Monk made it to the induction center on time, passed the physical, but at the end of the mandatory fifteen minute interview with the Army psychiatrist, his file was stamped "psychiatric reject' and reclassified 4F.. it is entirely possible that that Thelonious got rejected without any effort on his part. Across the nation, young black men were rejected at a much higher rate than whites. The Selective Service Central Examining Board for Neurology and Psychiatry thought that it was especially difficult to diagnose blacks because certain dysfunctional behaviors were considered "naturally" part of their character- "Their poor cultural, occupation and education backgrounds often makes it difficult to decide whether they were defective, preschizoid, or just colored."... Black men fortunate enough to avoid the draft, howver, still faced a kind of war at home...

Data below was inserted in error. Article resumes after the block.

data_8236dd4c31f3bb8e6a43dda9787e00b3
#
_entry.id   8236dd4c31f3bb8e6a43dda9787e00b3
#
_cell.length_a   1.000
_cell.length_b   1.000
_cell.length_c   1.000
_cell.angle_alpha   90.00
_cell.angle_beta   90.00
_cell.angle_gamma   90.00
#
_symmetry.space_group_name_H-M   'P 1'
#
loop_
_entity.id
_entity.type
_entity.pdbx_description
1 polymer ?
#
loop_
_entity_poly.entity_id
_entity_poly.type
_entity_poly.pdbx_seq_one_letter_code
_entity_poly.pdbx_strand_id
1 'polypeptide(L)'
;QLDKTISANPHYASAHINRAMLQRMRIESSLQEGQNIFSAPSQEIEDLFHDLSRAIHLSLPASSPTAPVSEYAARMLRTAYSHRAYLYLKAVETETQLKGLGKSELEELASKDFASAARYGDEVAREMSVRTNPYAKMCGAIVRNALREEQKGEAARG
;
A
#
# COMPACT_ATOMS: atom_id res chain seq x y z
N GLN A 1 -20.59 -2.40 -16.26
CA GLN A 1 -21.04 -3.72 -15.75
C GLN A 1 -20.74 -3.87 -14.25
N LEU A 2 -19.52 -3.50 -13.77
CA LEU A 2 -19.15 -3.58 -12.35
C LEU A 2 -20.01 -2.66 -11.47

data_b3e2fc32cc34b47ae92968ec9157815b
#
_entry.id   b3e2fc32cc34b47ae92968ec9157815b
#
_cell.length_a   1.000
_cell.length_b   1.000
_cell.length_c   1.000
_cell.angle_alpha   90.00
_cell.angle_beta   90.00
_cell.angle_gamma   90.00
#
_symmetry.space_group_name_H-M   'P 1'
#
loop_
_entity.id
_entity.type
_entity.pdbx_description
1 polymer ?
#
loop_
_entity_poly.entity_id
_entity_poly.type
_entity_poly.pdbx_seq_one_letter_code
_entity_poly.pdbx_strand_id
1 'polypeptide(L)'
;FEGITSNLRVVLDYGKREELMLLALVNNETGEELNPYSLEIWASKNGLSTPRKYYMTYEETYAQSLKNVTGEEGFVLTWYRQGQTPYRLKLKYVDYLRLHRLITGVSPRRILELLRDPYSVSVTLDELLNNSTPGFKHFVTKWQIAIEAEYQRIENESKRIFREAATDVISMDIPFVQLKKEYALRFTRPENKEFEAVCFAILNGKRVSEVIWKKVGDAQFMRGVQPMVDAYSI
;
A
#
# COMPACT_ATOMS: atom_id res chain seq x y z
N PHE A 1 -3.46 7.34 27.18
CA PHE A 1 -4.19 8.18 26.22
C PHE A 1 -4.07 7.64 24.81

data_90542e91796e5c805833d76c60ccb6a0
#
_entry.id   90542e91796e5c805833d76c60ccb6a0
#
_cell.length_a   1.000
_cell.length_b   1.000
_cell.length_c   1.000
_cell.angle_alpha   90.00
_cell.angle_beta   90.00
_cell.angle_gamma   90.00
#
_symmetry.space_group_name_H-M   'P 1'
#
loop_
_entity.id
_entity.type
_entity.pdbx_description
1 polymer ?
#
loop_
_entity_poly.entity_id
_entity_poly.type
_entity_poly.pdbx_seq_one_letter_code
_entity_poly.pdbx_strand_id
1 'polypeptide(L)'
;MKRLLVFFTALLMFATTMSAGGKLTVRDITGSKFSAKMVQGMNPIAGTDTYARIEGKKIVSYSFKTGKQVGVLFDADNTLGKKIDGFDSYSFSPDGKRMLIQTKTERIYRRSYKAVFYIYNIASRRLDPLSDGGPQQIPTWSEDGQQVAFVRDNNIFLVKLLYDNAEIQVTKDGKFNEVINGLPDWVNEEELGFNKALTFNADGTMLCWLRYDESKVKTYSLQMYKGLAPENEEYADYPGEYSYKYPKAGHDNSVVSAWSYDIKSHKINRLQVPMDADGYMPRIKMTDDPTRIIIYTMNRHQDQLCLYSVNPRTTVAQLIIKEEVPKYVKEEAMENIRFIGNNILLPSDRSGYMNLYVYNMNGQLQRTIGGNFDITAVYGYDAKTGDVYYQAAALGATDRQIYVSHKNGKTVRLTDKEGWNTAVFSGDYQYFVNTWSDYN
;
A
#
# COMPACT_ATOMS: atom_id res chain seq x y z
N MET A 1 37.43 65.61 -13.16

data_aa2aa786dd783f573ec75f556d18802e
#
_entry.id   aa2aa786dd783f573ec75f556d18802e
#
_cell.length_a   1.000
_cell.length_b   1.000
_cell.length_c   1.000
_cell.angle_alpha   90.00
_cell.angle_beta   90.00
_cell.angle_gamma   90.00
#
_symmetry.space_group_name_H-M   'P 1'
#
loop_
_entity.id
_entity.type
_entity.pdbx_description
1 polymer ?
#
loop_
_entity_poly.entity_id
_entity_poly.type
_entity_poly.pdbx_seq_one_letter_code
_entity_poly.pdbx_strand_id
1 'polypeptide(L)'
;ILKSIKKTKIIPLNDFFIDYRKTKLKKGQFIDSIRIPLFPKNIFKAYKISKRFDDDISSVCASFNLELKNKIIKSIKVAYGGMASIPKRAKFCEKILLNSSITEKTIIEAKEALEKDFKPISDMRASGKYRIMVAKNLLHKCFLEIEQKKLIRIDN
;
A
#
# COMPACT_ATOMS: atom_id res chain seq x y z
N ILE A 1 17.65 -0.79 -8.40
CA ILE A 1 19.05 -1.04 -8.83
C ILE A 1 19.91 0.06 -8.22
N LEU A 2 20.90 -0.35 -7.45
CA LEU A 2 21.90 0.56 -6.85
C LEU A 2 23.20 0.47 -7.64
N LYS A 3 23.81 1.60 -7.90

3. Held on Monday night, February 8, 1960 at the newly renovated Amato Opera House on Bleecker Street in Greewich Village, the "Jazz Profiles" concert was billed as a celebration of "thirty years of Monk's creativity". It was a kind of Monk retrospective, presented in an unusually respectful manner- no emcee, no warm-up acts, no flash. Almost too respectful, for John S. Wilson, who was ready to relegate Monk's music to the museum. "Monk," he wrote, "has created as body of pieces that have seeped into the bloodstream of jazz, which bear the unmistakable stamp of his extremely personal view of melody and structure and which in the brief span of ten years, has lost their original, jarring, eccentric sound to take on the comfortable conformity of a pair of old shoes." Whitney Balliat found the performance flawless. He praised Rouse and Taylor for their individual creativity and focused on ensemble playing, but saved his strongest veneration for Monk, "a combined chairman of the board, puppeteer, and power behind his own throne, who ceaselessly challenged his musicians. He never lost and he never will." More than anything, the poetry of Monk's motion inspired Balliet's poetic descriptions. He loved how Monk would "wind his body sinuously from side to side in half time to the beat and, his arms horizontally crooked, slowly snap his fingers- a dancer gracefully illustrating a difficult step in delayed motion." The dance continued, even at the keyboard where he might "suddenly bend backward, bring his elbows in, shoot out his forearms, and pluck handfuls of notes from either end of the keyboard, as if he were catching trout with his bare hands."